Note To access the My_Computer_Zone code group, follow these steps:
For more information, see ASP.NET Code Access Security: http://msdn2.microsoft.com/en-us/library/87x8e4d1.aspx
There are numerous other causes for the "Server Application Unavailable" error message. The event log is your best bet to get more details on the cause of your issue.
IIS-related errorsThe IIS logs are very useful in cases of IIS authentication-related errors. A common scenario is when the user would typically see the following:
What you need to look for is the status and sub status codes for this particular error.
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We see a 401 with the sub-status 3, which indicates "Unauthorized due to ACL on resource."
2006-10-12 22:47:28 W3SVC1 22.214.171.124 GET /MyAPP/login.aspx - 80 MyDomain\UserID_91 126.96.36.199 Mozilla/4.0+(compatible;+MSIE+6.0;+Windows+NT+5.2;+SV1;+.NET+CLR+1.1.4322;+.NET+CLR+2.0.50727;+InfoPath.1) 401 3 5
This indicates missing NTFS permissions on a file or folder. This error may occur even if the permissions are correct for the file that you are trying to access, but the default permissions and user rights may be missing on other SYSTEM and IIS folders. For example, you may see this error if the IUSR_ComputerName account does not have access to the C:\Winnt\System32\Inetsrv directory. For more information about IIS status codes, click the following article number to view the article in the Microsoft Knowledge Base:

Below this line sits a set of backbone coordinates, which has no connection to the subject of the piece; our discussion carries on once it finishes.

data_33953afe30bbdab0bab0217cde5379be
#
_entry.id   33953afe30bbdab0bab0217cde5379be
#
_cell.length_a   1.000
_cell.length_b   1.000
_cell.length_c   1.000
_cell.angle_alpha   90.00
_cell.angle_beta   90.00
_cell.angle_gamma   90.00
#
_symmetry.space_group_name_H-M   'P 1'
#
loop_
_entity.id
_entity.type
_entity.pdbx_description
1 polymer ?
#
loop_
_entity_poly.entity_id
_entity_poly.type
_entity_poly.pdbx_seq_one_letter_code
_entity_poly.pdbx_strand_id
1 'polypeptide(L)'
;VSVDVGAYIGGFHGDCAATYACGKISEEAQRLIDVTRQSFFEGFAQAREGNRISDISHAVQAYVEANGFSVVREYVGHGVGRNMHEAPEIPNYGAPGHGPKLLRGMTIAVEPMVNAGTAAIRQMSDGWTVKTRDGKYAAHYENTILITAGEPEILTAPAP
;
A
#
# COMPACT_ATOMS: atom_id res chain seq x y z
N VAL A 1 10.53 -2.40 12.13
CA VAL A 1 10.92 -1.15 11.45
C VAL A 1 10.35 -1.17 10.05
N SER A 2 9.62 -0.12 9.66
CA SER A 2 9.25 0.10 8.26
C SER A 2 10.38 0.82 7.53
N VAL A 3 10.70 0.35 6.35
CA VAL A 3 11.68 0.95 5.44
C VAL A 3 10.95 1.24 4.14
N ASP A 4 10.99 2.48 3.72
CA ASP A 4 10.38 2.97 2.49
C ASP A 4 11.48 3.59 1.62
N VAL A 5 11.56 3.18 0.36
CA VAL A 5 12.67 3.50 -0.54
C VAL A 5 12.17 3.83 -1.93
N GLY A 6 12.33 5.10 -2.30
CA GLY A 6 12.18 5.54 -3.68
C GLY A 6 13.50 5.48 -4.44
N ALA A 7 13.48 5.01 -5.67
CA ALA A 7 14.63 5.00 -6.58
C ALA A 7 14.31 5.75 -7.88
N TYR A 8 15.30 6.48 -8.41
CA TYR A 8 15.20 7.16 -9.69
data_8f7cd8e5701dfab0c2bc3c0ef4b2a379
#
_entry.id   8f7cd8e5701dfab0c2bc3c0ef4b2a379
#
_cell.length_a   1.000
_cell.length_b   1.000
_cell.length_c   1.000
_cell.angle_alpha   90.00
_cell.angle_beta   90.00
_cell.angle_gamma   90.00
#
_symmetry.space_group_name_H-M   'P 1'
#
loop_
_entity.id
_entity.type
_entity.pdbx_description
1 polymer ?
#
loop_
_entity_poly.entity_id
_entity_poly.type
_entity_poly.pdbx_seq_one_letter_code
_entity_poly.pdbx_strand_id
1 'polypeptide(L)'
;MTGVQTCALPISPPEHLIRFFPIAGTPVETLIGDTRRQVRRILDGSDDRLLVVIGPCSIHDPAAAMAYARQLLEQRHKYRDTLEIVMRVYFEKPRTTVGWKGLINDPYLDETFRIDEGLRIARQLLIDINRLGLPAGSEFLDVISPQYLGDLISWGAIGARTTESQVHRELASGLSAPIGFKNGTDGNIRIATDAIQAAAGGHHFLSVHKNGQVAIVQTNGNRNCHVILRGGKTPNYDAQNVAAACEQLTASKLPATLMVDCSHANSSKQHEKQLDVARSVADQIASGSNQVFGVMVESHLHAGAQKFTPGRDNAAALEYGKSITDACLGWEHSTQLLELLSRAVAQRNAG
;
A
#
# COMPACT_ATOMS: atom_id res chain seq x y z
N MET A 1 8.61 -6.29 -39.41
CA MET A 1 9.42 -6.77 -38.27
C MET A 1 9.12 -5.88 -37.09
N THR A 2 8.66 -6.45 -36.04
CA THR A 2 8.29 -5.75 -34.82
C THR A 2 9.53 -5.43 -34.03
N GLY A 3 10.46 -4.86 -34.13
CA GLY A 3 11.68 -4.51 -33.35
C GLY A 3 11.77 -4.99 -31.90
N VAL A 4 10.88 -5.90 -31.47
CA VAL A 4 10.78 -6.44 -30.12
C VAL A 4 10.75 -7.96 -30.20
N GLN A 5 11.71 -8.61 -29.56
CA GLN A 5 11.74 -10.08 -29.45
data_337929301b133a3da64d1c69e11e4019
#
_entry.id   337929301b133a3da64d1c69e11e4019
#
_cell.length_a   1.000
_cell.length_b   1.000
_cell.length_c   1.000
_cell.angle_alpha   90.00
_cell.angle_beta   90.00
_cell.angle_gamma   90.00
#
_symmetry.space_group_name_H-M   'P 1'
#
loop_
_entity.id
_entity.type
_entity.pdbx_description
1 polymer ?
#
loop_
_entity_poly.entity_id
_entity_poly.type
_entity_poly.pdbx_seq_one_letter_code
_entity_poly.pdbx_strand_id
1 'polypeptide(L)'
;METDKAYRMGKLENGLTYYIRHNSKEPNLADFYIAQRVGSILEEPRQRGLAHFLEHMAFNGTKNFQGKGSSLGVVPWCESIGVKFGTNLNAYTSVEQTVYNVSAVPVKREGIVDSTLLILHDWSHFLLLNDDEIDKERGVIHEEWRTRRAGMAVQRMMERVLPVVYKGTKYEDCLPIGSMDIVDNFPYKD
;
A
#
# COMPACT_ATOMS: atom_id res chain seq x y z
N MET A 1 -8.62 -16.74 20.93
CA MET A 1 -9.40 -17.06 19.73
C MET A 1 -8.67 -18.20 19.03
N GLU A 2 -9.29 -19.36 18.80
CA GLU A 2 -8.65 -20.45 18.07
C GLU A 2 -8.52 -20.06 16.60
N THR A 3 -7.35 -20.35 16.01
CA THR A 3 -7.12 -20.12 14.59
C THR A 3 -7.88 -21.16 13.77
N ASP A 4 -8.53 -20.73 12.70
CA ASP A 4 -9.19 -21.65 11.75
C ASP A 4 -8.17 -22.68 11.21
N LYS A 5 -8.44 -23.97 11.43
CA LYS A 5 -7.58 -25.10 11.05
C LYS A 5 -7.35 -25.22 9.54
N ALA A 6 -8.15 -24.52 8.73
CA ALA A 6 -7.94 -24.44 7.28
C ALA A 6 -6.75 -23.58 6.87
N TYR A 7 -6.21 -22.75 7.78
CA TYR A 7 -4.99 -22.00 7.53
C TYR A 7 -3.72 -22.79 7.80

(http://support.microsoft.com/kb/318380/ )Description of Microsoft Internet Information Services (IIS) 5.0 and 6.0 status codes
(http://support.microsoft.com/kb/812614/ )Default permissions and user rights for IIS 6.0
271071Tip Click Start, click Run, and then type logfiles to open the folder that contains the IIS logs. Alternatively, on the properties page for your Website in IIS, click the WebSiteName tab, and under Active log format, click Properties to see the Log file directory and name.
(http://support.microsoft.com/kb/271071/ )How to set required NTFS permissions and user rights for an IIS 5.0 Web server
The other thing of interest here is the status code 5. You can use the net helpmsg command to get more info on this status code:
C:\Documents and Settings\User>net helpmsg 5
Let's try another common status code, code 50:
Access is denied.
C:\Documents and Settings\User>net helpmsg 50For more information about how to disable friendly HTTP error messages, click the following article number to view the article in the Microsoft Knowledge Base:
Tip Whenever you get another generic infamous "500 Internal Server Error" message, then it's a good idea to disable friendly HTTP error messages, so that you receive a detailed description of the error. Don't forget to look in the event viewer as it may also contain more information.
The request is not supported.
294807The idea is to use all the logged information available to get maximum details on the problem at hand.
(http://support.microsoft.com/kb/294807/ )Turn off the Internet Explorer 5.x and 6.x "show friendly HTTP error messages" feature on the server side
ResourcesFor more information, click the following article number to view the article in the Microsoft Knowledge Base:
(http://support.microsoft.com/kb/306590/ )ASP.NET security overview
(http://support.microsoft.com/kb/317012/ )Process and request identity in ASP.NET
How to create a service account for an ASP.NET 2.0 applicationI hope that these simple techniques are useful in helping you resolve security and permissions related problems. Remember, the Support Voice columns are for you! As always, feel free to use the Ask For It
ASP.NET identity matrix
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Article ID: 910449 - Last Review: May 11, 2007 - Revision: 1.5